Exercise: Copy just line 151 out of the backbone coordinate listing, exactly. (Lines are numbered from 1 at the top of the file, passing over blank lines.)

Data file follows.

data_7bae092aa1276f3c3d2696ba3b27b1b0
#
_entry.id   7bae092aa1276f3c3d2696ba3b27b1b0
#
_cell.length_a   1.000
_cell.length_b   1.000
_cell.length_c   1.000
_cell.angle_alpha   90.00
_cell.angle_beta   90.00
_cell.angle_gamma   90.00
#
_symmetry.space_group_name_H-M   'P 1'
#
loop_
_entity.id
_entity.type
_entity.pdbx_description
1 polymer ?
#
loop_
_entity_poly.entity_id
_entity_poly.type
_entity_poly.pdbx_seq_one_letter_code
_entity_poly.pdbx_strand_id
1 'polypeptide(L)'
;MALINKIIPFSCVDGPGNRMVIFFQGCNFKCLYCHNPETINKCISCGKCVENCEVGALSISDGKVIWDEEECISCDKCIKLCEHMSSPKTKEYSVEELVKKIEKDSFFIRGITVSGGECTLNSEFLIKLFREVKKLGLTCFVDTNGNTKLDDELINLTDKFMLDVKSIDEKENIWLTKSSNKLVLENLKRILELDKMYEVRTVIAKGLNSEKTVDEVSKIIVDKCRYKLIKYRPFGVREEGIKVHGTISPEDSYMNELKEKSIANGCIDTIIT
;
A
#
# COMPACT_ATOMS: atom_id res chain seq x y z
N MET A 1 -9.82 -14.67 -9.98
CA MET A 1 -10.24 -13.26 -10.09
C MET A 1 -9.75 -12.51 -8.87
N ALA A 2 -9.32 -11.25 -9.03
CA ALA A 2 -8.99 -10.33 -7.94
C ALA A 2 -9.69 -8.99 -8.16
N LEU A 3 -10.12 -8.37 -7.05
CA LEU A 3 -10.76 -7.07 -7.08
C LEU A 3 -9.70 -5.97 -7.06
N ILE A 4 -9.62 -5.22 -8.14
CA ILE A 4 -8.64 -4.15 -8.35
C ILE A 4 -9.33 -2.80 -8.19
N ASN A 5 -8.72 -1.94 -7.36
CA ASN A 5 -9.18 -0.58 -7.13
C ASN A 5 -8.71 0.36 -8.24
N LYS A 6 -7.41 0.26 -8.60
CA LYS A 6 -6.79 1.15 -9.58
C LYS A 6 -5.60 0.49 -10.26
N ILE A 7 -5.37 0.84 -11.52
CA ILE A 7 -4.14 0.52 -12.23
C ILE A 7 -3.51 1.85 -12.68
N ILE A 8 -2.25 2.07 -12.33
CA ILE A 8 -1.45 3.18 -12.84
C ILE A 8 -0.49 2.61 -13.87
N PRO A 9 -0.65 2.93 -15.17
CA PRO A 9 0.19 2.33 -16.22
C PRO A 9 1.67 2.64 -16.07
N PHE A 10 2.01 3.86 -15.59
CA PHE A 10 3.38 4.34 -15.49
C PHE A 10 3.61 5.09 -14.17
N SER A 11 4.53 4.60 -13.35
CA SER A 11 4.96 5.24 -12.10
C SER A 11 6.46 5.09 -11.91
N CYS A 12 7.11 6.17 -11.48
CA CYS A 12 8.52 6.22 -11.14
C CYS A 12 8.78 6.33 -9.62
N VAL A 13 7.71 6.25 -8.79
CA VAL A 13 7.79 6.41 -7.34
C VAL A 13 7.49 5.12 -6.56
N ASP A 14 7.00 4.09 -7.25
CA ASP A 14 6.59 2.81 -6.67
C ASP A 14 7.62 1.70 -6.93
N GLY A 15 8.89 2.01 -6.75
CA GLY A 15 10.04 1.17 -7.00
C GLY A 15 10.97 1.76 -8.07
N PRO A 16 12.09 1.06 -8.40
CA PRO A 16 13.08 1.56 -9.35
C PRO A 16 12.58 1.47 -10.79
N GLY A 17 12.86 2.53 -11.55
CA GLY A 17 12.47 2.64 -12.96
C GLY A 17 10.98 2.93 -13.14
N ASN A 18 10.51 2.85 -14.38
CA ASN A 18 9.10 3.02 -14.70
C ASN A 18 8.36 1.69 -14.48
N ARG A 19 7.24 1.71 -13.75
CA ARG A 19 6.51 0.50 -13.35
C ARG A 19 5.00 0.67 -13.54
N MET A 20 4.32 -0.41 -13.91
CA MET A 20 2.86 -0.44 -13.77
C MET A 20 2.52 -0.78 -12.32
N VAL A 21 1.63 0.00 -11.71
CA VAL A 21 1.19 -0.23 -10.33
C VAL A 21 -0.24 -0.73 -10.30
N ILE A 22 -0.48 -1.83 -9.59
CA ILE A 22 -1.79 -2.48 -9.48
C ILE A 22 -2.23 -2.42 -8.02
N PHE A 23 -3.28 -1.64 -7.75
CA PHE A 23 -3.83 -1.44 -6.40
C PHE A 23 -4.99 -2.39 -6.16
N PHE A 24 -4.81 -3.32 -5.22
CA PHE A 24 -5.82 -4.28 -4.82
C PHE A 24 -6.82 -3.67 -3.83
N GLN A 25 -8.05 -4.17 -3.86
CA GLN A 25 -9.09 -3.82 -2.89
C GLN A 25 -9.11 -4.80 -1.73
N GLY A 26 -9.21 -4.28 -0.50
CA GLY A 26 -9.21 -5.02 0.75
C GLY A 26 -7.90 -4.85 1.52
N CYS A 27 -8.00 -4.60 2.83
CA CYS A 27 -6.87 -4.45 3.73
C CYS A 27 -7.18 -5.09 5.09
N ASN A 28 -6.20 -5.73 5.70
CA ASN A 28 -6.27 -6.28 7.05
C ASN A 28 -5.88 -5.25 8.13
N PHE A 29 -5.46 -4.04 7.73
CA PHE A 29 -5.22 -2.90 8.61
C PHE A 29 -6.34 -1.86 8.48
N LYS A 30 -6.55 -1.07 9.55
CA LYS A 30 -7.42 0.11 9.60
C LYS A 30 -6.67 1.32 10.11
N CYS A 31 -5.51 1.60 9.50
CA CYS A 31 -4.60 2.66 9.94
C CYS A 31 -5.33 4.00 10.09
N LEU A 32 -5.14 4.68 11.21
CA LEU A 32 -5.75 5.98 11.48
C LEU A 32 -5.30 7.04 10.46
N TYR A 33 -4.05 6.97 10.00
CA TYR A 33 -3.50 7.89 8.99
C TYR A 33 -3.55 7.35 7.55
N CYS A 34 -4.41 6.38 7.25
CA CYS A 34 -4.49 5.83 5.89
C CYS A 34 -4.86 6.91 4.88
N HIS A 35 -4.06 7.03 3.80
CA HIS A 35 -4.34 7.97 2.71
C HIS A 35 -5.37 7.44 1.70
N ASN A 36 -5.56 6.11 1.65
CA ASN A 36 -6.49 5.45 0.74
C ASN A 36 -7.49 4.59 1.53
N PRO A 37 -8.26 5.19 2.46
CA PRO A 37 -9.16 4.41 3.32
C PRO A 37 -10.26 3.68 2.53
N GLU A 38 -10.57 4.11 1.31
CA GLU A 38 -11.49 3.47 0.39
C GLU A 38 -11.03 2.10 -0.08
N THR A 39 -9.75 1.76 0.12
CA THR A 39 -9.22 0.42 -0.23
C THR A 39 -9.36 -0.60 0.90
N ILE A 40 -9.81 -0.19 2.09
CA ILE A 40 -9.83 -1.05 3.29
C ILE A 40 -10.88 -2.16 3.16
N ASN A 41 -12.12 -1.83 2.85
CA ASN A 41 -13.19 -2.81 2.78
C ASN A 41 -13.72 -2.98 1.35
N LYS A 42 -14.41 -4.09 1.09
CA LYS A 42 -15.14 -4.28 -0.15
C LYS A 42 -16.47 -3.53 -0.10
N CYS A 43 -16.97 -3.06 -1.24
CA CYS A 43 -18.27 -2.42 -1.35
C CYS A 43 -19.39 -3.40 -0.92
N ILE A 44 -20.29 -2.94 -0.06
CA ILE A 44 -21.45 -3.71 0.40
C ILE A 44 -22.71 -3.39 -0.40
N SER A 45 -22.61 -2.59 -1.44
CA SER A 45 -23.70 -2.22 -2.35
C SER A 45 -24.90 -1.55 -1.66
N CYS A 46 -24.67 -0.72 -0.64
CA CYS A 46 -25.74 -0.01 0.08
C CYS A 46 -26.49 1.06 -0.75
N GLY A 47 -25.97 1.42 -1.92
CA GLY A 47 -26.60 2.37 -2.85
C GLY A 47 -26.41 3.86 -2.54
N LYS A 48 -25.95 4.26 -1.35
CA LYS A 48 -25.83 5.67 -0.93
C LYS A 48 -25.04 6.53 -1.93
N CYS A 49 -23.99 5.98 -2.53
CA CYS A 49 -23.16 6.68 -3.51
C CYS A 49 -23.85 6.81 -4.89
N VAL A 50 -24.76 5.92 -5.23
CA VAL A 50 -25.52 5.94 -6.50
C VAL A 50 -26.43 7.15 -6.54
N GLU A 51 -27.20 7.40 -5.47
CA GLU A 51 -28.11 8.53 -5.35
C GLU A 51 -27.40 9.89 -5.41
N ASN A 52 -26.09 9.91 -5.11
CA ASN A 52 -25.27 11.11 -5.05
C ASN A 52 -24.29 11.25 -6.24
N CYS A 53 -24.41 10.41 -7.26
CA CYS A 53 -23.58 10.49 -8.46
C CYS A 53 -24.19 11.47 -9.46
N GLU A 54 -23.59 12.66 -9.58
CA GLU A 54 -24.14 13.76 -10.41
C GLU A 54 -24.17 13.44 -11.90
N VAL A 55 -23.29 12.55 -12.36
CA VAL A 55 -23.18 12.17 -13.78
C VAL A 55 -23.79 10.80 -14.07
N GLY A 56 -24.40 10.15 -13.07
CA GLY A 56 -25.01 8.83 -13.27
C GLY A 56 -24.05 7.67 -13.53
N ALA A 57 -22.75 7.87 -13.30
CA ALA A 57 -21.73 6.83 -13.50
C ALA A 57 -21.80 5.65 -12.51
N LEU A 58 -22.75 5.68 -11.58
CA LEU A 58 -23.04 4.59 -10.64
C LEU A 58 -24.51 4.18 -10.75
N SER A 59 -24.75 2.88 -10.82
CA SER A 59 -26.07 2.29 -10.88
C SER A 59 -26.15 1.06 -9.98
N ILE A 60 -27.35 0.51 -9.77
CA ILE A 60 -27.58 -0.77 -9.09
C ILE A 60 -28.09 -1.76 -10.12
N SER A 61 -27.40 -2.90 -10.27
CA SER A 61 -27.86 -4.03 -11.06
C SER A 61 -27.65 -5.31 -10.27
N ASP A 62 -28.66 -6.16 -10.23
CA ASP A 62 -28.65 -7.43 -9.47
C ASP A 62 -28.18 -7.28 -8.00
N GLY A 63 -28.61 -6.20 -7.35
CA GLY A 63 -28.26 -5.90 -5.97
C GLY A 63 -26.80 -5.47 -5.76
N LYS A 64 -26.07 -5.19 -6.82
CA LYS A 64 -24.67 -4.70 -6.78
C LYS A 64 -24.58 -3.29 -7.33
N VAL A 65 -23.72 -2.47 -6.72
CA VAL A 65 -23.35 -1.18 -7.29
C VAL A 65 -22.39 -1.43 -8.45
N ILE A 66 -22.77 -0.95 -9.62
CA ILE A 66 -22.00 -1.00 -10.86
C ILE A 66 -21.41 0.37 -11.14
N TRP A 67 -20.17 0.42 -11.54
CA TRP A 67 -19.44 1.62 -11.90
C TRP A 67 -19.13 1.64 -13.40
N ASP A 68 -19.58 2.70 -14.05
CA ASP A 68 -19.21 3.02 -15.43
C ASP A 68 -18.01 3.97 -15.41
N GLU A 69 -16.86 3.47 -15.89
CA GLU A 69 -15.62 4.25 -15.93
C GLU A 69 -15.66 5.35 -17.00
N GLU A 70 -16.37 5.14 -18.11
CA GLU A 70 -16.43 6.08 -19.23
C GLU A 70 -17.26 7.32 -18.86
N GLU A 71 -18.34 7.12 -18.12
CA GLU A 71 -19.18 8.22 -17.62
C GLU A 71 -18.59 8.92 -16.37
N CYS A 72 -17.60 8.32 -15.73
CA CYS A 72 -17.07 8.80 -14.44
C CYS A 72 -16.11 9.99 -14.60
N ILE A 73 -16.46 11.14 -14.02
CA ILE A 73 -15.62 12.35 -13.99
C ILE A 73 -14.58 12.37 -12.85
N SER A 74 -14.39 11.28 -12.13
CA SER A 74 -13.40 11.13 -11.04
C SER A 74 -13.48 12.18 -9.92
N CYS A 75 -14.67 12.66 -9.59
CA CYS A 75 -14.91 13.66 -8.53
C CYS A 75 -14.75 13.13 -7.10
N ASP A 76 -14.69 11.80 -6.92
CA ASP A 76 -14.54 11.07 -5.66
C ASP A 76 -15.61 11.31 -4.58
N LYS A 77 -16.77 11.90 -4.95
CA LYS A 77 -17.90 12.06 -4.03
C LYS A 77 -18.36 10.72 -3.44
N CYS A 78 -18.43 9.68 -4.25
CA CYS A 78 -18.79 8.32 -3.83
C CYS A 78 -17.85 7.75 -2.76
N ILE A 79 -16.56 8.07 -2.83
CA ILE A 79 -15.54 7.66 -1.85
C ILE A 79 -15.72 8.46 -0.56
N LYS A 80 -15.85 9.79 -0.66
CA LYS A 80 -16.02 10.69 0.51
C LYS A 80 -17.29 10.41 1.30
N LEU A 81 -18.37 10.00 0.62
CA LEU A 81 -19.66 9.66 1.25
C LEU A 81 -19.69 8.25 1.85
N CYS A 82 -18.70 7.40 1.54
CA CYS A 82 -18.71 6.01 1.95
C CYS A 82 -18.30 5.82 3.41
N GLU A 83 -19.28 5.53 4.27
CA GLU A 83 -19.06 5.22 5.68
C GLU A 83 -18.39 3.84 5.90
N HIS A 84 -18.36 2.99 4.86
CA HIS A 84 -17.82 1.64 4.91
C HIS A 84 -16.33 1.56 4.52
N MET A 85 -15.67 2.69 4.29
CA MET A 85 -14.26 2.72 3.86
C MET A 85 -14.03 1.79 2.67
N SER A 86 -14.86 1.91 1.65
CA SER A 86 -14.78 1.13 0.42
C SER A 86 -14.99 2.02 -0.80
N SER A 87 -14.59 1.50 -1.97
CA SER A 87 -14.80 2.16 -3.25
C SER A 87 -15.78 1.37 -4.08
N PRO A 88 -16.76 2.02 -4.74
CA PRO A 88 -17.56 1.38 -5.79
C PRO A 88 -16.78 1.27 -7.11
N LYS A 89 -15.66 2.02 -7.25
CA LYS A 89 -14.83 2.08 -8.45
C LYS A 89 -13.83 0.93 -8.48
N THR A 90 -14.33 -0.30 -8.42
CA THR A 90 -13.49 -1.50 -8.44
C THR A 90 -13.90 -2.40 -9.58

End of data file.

N ASN A 41 -12.12 -1.83 2.85